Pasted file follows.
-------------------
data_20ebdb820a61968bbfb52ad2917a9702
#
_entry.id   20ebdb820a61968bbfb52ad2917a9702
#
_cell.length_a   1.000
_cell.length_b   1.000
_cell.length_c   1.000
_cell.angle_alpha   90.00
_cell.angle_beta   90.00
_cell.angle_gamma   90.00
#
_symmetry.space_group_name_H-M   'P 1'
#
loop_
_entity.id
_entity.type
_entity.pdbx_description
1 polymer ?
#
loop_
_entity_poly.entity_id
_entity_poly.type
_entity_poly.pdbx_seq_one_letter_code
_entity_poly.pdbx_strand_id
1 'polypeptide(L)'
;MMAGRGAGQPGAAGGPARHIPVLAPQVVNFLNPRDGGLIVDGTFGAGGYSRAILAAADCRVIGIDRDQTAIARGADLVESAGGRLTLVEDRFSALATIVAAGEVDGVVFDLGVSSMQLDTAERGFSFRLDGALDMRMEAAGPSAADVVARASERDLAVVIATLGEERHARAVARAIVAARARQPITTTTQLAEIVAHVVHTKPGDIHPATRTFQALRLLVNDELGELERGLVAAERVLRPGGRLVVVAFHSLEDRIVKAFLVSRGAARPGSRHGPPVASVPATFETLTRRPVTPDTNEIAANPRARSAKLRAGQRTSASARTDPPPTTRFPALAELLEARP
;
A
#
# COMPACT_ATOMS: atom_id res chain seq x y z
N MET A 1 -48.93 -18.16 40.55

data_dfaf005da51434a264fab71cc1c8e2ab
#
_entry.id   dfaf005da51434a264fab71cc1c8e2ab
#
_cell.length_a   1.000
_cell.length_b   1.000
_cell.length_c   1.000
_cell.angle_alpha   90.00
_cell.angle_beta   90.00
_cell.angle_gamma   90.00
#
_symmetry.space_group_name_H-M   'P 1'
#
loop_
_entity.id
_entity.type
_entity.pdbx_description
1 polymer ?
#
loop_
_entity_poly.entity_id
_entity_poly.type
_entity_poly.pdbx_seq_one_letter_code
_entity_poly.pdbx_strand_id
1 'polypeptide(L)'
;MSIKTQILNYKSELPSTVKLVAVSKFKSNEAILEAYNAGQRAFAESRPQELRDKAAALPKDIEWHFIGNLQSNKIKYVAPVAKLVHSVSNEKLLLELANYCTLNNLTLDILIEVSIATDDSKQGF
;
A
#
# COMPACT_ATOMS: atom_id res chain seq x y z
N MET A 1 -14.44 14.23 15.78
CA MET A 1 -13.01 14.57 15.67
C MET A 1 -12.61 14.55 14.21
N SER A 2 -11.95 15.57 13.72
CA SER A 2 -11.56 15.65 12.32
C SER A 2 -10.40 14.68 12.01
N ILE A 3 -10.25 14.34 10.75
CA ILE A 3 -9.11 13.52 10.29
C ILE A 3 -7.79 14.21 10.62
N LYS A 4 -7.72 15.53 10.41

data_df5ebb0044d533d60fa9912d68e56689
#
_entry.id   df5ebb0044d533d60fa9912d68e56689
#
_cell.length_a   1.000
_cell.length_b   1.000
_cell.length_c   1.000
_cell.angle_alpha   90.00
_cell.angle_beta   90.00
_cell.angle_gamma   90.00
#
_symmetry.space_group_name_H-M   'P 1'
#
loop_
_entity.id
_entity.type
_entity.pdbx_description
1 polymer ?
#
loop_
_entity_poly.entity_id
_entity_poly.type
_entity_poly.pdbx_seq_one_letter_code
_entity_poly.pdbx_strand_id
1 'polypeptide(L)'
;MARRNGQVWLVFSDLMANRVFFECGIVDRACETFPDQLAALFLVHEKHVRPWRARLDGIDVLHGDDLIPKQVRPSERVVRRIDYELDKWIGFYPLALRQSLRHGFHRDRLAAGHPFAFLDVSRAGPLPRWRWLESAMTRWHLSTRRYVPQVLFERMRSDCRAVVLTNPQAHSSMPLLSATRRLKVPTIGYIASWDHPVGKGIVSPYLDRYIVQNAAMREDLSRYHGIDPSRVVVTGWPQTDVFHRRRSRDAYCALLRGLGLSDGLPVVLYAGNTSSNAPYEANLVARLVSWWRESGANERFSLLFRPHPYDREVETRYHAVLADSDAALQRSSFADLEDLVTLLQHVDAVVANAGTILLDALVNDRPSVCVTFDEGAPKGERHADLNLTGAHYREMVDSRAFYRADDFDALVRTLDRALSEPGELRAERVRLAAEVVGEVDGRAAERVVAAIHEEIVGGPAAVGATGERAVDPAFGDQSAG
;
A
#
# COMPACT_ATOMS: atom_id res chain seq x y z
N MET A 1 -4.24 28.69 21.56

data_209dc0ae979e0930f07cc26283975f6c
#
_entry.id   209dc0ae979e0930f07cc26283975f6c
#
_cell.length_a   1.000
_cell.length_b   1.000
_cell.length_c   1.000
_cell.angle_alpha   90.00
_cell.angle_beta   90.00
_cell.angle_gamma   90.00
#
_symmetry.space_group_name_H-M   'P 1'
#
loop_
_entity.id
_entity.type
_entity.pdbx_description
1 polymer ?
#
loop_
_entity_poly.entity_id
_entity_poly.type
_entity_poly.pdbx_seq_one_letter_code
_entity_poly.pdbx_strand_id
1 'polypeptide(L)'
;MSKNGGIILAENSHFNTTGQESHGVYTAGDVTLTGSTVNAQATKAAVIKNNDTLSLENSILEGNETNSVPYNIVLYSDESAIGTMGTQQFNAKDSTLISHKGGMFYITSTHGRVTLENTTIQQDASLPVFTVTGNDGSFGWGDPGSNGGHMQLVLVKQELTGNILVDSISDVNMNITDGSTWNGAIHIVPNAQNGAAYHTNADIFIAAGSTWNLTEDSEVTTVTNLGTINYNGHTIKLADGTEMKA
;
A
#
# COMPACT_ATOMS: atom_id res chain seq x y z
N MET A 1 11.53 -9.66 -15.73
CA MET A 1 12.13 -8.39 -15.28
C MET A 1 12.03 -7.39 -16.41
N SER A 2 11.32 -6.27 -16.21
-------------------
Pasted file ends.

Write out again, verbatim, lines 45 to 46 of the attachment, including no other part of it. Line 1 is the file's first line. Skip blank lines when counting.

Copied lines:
loop_
_entity.id